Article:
# Continuous Functionals and Norms

In Luenberger Optimization book, pg. 40 upper semicontinuity for a functional is defined as "if given $\epsilon > 0$ there is a $\delta > 0$ s.t. $f(x) - f(x_0) < \epsilon$ for $||x-x_0|| < \delta$". Then it goes on as "a functional is said to be lower semicontinuous at $x_0$ if $-f$ is upper semicontinuous at $x_0$". Functional is continuous if it is both.

However later in the same page Example 1 talks about a functional $f$ defined on $C[0,1]$

$$f(x) = \int_{0}^{1/2}x(t)dt - \int_{1/2}^{1}x(t)dt$$

and says "it is easily verified that f is continuous since, in fact, $|f(x)| \le ||x||$".

How did he make this connection? Where did $x_0$ go? And how come there is a relation between the functional and the norm on $x$?

Thanks,

-

$f$ is linear, so $f(x)-f(x_0)=f(x-x_0)$. From this $|f(x)-f(x_0)|=|f(x-x_0)|\le\Vert x-x_0\Vert$; from which continuity easily follows.

To see why $|f(x)|\le\Vert x\Vert$: $$|f(x)|=\biggl|\int_0^{1/2} x(t)\,dt -\int_{1/2}^1 x(t)\,dt \biggr|\le \biggl|\int_0^{1/2} x(t)\,dt \biggr|+ \biggl| \int_{1/2}^1 x(t)\,dt \biggr|\le \textstyle {1\over2}\Vert x\Vert+ {1\over2}\Vert x\Vert=\Vert x\Vert.$$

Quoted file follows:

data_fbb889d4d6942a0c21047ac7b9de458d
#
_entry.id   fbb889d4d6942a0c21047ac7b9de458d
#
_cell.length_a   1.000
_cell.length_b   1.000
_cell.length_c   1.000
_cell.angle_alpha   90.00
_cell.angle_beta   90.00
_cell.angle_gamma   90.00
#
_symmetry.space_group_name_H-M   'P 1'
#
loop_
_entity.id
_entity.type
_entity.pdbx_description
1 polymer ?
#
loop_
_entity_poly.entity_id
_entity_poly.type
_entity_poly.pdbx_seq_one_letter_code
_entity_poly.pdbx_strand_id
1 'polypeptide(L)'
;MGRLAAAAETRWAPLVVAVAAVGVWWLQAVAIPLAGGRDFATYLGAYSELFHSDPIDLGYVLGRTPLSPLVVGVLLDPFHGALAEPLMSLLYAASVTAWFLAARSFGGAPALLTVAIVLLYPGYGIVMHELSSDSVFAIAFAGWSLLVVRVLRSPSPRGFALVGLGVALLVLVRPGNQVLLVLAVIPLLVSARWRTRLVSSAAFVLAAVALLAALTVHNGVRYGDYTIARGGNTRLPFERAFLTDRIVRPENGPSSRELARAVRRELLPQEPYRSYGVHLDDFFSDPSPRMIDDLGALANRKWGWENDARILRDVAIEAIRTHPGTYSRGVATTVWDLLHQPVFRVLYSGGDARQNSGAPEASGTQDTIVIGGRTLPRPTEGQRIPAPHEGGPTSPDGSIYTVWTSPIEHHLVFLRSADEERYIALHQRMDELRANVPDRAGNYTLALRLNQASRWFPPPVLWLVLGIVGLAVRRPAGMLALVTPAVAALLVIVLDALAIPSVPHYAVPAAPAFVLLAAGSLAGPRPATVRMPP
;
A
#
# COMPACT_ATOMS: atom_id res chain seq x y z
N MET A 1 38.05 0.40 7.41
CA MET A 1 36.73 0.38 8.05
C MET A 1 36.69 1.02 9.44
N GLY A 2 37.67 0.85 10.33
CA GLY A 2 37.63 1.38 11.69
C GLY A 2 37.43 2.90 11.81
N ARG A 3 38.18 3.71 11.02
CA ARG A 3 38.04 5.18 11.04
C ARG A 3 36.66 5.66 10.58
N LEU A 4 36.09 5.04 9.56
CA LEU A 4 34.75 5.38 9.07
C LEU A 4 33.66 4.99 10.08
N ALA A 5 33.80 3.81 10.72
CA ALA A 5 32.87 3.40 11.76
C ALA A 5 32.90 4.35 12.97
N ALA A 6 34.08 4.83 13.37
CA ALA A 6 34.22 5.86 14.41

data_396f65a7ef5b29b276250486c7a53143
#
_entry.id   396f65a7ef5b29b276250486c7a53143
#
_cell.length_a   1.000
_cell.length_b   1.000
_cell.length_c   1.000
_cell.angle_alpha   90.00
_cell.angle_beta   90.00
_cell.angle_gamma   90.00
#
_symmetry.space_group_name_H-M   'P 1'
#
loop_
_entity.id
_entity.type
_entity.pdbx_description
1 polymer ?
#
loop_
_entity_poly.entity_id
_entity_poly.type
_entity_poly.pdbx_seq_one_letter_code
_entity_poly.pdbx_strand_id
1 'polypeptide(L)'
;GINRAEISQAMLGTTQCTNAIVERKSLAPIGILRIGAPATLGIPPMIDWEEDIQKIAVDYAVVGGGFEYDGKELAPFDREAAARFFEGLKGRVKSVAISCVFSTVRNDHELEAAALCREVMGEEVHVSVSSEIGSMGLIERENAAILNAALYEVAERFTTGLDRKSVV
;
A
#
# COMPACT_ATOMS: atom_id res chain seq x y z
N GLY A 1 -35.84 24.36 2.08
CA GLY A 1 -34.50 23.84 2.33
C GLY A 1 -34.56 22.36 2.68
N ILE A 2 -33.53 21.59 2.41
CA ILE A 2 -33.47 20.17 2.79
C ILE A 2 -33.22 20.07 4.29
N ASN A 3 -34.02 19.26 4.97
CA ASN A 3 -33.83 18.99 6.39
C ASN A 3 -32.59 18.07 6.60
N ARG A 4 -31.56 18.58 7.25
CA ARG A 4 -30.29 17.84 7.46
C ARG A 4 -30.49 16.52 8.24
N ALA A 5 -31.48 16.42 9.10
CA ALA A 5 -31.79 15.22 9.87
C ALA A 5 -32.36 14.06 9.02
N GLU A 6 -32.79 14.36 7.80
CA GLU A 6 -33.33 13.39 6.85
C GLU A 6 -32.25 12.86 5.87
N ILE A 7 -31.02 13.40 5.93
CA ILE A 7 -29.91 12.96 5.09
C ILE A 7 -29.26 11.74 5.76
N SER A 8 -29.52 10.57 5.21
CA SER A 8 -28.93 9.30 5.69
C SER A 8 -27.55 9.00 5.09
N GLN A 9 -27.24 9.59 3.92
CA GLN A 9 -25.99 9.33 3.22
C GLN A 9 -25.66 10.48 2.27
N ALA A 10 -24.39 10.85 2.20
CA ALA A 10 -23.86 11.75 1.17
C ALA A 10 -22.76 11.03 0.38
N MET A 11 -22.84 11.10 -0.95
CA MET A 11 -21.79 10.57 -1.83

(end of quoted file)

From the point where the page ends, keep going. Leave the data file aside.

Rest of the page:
-
Hi David, how did you know the inequality $|f(x-x_0)|\le\Vert x-x_0\Vert$ ? This problem doesn't seem to define a norm for $C[0,1]$, or I missed it. –  BB_ML Jan 16 '12 at 13:26
@user6786 It is the supremum norm, defined in Example 1 on page 23. (The inequality $|f(x-x_0)|\le\Vert x-x_0\Vert$ follows directly from $|f(x)|\le \Vert x\Vert$.) –  David Mitra Jan 16 '12 at 13:31
got it, thanks. –  BB_ML Jan 16 '12 at 13:48
One more question, the derivation you've shown shows how to obtain the inequality $|f(x)| \le ||x||$. How do we conclude given this inequality, continuity should be correct as well? Without any use of $\epsilon,\delta$? I guess if $|f(x)| \le ||x||$ than $f(x) - f(x_0) < \epsilon$ for $||x-x_0|| < \delta$ should be automatically true also? –  BB_ML Jan 16 '12 at 13:57
@user6786 Your thoughts on $\varepsilon$-$\delta$ seem right. More precisely, the David's answer shows that the function is $1$-Lipschitz. It is a general fact that all Lipschitz functions are continuous; the proof is an easy application of the $\varepsilon$-$\delta$ definition. It is usually cleaner to prove that a function is Lipschitz: we can do away with $\varepsilon$'s and $\delta$'s. –  Srivatsan Jan 16 '12 at 14:51
You use that if an operator $T: X \to Y$ is linear and continuous at one point in $X$ then $T$ is continuous on all of $X$.
I assume $\|x\| = \|x\|_\infty$.
It's easy to verify that $f$ is linear using the linearity of $\int : C([0,1]) \to \mathbb{R}$. Then you can show $f$ is continuous at $0 \in C([0,1])$:
\begin{align} |f(x)| &= \left | \int_0^{\frac12} x(t) dt - \int_\frac12^1 x(t)dt \right | \\ &\leq \left | \int_0^{\frac12} x(t) dt \right | + \left | \int_\frac12^1 x(t)dt \right | \leq \left | \int_0^{\frac12} \|x\|_\infty dt \right | + \left | \int_{\frac12}^1 \|x\|_\infty dt \right | = \|x\|_\infty \end{align}